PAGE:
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Title: Physcomitrella patens activates reinforcement of the cell wall, programmed cell death and accumulation of evolutionary conserved defense signals...upon Botrytis cinerea infection

item PONCE DE LEON, INES - University Of Montevideo
item Schmelz, Eric
item GAGGERO, CARINA - University Of Montevideo
item CASTRO, ALEXANDRA - University Of Montevideo
item ALVAREZ, ALFONSO - University Of Montevideo
item MONTESANO, MARCOS - University Of Montevideo

Submitted to: Molecular Plant Pathology
Publication Type: Peer Reviewed Journal
Publication Acceptance Date: 5/3/2012
Publication Date: 8/1/2012
Citation: Ponce De Leon, I., Schmelz, E.A., Gaggero, C., Castro, A., Alvarez, A., Montesano, M. 2012. Physcomitrella patens activates reinforcement of the cell wall, programmed cell death and accumulation of evolutionary conserved defense signals...upon Botrytis cinerea infection. Molecular Plant Pathology. DOI: 10.1111/J.1364-3703.2012.00806.X.

Interpretive Summary: Following attack by fungal pathogens, plants share numerous defensive biochemical responses in effort to reduce losses from disease. The evolutionarily primitive moss, Physcomitrella patens, represents an ideal model organism to explore basal processes that are likely to be conserved in crop plants and also define which traits represent more recent advances. Working with the Instituto de Investigaciones Biológicas Clemente Estable (Department of Molecular Biology, Uruguay) scientists at the Center for Medical, Agricultural and Veterinary Entomology in Gainesville, FL, have discovered that Physcomitrella exhibits a number of defense signaling similarities to vascular plants when attacked by the necrotrophic fungus Botrytis cinerea. Shared responses include the increased production of reactive oxygen species, and defense gene transcripts including lipoxygenase, allene oxide synthase, and phenylalanine ammonia lyase. Fatty acids such as free linolenic acid and the associated defensive phytohormone precursor 12-oxo-phytodienoic acid (OPDA) were likewise significantly elevated within 24 hours after infection. Despite increases in OPDA, no increases in the wound hormone jasmonic acid could be found yet application of methyl jasmonate reduced moss colony growth in a dose dependant manner suggesting a conserved ability to perceive jasmonates. Thus Physcomitrella can provide important evolutionary insights into the signaling and perception pathways responsible for inducible plant defenses.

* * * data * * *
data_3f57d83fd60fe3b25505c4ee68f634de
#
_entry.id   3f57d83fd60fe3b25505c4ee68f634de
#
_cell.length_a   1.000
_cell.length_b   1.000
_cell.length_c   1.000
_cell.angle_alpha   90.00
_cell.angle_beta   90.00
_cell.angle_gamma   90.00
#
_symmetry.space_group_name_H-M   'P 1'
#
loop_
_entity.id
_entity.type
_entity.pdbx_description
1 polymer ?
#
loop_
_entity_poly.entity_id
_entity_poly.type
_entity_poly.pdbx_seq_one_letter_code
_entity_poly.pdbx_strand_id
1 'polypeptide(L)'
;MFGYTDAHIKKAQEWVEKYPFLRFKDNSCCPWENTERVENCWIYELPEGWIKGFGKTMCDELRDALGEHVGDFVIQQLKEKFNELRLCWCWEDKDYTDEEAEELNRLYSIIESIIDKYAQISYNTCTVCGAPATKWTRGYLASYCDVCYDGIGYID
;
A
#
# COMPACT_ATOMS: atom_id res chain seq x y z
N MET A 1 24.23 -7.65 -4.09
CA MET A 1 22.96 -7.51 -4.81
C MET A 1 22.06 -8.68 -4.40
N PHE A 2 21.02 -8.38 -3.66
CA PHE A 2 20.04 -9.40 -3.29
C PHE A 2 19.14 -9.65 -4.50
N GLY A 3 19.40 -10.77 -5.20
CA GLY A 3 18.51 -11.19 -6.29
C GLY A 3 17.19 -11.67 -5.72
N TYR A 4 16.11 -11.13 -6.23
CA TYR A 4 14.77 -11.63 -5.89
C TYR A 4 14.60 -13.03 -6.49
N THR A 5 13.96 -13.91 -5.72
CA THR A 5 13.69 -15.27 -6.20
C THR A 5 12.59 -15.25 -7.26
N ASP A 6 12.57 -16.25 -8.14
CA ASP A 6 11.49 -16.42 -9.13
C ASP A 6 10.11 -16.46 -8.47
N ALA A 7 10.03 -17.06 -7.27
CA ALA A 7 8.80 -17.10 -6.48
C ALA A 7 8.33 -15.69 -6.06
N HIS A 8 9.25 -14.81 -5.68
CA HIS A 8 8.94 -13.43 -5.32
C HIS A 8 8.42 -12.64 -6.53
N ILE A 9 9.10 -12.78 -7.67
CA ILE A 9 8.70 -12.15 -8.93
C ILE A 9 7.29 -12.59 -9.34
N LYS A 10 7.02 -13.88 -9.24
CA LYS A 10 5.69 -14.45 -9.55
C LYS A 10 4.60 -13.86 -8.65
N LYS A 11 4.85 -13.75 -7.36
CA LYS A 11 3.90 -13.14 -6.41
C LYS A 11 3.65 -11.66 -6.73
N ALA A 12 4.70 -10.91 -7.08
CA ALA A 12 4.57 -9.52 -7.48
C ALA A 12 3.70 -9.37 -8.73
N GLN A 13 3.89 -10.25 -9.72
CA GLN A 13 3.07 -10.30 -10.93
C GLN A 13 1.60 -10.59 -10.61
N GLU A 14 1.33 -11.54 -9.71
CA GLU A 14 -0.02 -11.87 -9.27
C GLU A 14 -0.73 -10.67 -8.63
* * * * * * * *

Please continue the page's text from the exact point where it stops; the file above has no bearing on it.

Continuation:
Technical Abstract: The moss Physcomitrella patens is an evolutionarily basal model system suitable to analyze plant defense responses activated after pathogen assault. Upon infection with the necrotroph Botrytis cinerea (B. cinerea), several defense mechanisms are induced in P. patens, including the fortification of the plant cell wall by the incorporation of phenolic compounds and the induced expression of related genes. B. cinerea infection also activated the accumulation of reactive oxygen species and cell death with hallmarks of programmed cell death in moss tissues. Salicylic acid (SA) levels also increased after fungal infection and treatment with SA enhanced transcript accumulation of the defense gene PAL in P. patens colonies. Expression levels of genes involved in 12-oxo- phytodienoic acid (OPDA) synthesis, including LOX and AOS, increased in P. patens gametophytes after pathogen assault, correlated with a rise in free linolenic acid and OPDA concentrations. However, jasmonic acid (JA) could not be detected in healthy or infected tissues of this plant. Our results suggest that although conserved defense signals like SA and OPDA are synthesized and likely involved in the defense response of P. patens against B. cinerea infection, JA production appears to be missing. Interestingly, P. patens responded to OPDA and methyl jasmonate by reducing moss colony growth and rhizoid length, suggesting that jasmonate perception is present in mosses. Thus, P. patens can provide clues to the evolution of different defense pathways in plants, including signalling and perception of OPDA and jasmonates in non-flowering and flowering plants.